FIGURE 2.1 Schematic cross-section of a mid-oceanic ridge spreading center (a divergent plate boundary). Curvilinear mantle flow lines (arrows) show the circulation paths followed by rising asthenosphere and its cooling and conversion to lithosphere. Basaltic magma is shown as black coalescing blobs. Layers 1, 2, and 3 are deep-sea sediments, basaltic lava flows, and intrusive equivalents, respectively. M marks the Mohorovicic Discontinuity (the crust-mantle boundary).

SOURCE: Ernst (1990).

divergent plate boundaries—are spreading centers where the cooling lithospheric plates that overlie the ductily flowing mantle currents are transported at right angles away from the ridge (see Figure 2.1).

As it moves away from the ridge axis, the cooling oceanic lithosphere gradually thickens at the expense of the upper part of the asthenosphere. Heat is continuously lost, so the lithosphere-asthenosphere boundary (solid, rigid mantle above; incipiently molten, ductile mantle below), which is very close to the sea bottom beneath the oceanic ridge, descends to greater water depths away from the spreading center because its overall density increases. Unlike light continental lithosphere floating on a denser mantle, the oceanic lithosphere has a slightly greater density than the asthenosphere below, and so the oceanic plate will sink back into the deep mantle where geometrically possible.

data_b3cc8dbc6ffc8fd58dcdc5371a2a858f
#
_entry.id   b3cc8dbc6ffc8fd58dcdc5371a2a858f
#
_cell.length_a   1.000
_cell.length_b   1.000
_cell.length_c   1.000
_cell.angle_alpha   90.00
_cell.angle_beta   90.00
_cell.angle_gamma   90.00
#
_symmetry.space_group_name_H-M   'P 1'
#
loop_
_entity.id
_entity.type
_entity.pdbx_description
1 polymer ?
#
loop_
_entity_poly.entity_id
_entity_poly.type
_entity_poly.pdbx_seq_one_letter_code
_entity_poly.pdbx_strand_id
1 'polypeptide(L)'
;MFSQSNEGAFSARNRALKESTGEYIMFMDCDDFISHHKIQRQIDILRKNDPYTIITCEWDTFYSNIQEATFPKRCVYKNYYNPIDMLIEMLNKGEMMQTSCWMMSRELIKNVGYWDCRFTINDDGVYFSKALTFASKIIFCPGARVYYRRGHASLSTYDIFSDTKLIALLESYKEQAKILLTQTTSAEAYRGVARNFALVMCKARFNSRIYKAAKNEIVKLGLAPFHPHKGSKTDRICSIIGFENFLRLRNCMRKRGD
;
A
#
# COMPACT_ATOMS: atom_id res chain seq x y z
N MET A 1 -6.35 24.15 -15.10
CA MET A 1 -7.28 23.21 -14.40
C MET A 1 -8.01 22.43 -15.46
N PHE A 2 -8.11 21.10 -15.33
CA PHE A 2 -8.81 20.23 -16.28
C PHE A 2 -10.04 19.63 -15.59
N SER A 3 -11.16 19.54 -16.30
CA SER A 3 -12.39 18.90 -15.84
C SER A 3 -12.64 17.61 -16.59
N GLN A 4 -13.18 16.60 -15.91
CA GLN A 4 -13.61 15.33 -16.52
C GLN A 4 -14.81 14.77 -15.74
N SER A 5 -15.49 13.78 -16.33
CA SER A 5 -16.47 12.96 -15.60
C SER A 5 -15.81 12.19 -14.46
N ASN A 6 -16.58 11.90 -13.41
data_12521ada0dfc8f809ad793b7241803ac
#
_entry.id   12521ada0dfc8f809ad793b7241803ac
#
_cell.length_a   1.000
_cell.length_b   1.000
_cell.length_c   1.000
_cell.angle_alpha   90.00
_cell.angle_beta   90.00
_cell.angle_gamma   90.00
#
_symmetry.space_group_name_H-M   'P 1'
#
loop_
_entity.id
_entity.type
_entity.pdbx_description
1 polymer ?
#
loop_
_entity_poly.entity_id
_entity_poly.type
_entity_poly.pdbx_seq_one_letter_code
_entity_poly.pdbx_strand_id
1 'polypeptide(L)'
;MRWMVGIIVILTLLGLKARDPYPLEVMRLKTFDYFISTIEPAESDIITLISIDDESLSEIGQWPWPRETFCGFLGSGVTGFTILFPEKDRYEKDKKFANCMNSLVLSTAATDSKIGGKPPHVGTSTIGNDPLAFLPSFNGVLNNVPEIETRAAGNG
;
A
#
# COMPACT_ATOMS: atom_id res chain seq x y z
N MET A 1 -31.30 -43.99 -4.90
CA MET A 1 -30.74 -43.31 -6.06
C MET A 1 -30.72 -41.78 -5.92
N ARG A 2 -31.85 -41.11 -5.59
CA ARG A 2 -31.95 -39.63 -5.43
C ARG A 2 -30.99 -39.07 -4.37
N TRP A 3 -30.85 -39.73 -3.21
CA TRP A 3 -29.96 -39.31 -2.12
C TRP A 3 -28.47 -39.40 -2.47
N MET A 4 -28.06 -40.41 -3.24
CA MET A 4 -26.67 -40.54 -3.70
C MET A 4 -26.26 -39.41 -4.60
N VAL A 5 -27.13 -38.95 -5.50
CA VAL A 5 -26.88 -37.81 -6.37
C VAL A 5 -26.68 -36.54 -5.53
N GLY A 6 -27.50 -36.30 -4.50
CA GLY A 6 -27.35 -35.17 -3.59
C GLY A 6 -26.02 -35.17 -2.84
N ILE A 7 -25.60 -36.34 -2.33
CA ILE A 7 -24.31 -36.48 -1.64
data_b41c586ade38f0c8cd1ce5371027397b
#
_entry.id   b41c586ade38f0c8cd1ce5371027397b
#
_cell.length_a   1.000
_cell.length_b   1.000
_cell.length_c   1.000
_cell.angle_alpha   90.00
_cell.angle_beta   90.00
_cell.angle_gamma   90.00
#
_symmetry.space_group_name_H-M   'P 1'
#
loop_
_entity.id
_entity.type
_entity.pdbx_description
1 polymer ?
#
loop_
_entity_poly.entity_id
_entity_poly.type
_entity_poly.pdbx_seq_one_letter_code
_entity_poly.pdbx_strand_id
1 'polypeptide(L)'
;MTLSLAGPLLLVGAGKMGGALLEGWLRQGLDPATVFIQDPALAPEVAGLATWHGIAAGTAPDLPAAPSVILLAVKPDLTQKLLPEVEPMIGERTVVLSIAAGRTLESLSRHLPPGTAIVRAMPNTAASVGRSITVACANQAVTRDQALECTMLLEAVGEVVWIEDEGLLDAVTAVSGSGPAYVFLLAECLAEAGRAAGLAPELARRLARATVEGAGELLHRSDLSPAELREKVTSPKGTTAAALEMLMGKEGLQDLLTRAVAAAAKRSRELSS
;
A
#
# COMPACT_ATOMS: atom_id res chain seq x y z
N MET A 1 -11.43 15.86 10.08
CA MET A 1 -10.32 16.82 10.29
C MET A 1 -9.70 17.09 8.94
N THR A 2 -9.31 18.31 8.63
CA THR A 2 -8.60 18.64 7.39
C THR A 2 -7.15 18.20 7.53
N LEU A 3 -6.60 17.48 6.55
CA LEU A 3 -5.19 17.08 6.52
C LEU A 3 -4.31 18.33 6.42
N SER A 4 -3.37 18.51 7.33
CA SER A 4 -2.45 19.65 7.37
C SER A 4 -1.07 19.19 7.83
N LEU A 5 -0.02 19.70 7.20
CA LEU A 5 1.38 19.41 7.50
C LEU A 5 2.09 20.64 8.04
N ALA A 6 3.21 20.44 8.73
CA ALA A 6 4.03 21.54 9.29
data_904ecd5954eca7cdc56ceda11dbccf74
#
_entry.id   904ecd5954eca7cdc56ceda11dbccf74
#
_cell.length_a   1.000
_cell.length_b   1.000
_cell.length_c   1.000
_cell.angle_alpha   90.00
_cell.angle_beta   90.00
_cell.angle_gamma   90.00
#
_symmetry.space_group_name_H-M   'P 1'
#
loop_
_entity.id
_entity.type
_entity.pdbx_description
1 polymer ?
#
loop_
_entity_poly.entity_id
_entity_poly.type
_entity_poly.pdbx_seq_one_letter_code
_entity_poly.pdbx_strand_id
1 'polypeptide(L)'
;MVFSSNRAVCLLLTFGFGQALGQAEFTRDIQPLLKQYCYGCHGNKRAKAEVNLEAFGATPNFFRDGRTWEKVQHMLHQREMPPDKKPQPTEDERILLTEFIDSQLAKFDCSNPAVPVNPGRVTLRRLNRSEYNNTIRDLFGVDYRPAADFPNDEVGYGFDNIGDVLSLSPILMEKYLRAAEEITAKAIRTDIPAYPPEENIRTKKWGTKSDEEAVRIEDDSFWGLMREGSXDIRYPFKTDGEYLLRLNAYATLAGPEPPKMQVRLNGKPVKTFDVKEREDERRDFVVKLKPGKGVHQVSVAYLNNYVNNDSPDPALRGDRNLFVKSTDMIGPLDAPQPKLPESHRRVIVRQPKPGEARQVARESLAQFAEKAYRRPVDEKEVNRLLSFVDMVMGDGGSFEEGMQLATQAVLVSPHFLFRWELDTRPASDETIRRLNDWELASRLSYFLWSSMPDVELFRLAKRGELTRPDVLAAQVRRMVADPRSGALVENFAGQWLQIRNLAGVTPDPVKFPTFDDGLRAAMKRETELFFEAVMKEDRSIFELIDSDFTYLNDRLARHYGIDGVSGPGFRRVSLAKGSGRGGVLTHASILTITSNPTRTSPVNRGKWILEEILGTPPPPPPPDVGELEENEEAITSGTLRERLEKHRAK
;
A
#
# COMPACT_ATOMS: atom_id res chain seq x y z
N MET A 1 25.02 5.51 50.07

The National Academies | 500 Fifth St. N.W. | Washington, D.C. 20001
Copyright © National Academy of Sciences. All rights reserved.
Terms of Use and Privacy Statement